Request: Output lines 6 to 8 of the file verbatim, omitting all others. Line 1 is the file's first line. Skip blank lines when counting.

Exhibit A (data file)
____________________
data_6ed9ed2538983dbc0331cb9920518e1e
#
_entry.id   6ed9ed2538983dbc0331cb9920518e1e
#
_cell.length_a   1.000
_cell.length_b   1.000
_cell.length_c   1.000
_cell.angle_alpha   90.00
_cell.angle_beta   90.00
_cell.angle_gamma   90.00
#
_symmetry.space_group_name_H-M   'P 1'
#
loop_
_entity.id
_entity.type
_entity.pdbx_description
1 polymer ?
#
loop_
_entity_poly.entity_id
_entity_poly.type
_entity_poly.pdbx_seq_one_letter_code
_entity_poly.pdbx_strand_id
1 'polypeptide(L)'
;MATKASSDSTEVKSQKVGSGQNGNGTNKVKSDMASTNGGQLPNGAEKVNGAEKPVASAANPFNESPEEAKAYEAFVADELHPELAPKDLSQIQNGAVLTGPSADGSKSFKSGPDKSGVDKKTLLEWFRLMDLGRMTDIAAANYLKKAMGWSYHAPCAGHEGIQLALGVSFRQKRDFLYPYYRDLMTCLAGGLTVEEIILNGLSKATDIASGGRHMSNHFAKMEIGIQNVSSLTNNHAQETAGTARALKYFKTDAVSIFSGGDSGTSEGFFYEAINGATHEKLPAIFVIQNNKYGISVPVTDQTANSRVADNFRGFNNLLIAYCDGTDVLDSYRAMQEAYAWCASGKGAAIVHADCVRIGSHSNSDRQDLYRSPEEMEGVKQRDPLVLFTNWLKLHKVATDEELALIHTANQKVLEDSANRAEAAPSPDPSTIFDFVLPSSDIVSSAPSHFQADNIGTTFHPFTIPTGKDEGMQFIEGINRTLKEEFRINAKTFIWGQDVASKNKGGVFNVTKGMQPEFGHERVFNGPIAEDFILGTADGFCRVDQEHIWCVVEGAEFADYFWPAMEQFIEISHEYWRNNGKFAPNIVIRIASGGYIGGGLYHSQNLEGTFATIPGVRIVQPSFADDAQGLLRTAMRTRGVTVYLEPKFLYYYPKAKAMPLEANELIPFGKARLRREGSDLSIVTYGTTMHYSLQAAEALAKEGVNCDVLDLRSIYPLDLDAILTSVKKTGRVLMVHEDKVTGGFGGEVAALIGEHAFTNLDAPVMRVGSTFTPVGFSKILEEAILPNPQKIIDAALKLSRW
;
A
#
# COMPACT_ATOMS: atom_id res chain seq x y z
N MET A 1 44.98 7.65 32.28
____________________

_cell.length_b   1.000
_cell.length_c   1.000
_cell.angle_alpha   90.00